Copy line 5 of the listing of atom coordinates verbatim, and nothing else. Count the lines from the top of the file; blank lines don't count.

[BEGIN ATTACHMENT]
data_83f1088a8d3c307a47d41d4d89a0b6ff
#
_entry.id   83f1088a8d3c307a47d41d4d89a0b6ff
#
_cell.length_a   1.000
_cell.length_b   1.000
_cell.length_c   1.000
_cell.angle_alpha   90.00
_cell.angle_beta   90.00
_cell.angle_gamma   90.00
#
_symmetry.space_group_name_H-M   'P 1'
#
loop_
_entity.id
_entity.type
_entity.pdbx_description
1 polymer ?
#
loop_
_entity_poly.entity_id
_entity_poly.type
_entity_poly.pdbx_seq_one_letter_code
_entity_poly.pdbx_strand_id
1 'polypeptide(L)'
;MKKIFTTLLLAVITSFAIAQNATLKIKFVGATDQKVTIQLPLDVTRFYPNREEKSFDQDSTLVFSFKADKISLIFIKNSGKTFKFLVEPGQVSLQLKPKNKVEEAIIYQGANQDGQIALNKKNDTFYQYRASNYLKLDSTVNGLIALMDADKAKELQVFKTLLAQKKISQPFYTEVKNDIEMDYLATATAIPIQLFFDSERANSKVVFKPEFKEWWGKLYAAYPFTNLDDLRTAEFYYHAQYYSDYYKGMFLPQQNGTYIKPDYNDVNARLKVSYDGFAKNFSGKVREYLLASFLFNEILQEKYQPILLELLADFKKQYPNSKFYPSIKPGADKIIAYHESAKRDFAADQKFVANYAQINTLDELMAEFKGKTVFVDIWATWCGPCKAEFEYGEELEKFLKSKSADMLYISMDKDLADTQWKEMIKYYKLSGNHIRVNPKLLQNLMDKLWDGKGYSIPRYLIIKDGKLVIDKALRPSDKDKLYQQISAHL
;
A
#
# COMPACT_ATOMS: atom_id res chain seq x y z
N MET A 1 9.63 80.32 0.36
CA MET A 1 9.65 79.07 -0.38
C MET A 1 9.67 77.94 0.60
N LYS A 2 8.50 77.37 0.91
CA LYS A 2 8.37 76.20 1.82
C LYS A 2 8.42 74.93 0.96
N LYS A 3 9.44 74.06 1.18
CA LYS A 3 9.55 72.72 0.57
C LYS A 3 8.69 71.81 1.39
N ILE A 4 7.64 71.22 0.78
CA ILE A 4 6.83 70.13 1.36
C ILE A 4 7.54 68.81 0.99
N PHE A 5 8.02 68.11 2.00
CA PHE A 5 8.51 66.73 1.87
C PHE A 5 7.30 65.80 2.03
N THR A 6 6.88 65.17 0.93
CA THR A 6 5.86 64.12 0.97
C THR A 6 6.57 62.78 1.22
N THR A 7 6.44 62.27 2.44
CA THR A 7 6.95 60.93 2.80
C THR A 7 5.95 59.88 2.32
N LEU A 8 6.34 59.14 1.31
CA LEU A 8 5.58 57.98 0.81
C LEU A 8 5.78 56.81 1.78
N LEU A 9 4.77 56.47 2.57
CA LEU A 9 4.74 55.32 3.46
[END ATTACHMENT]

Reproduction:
_cell.length_a   1.000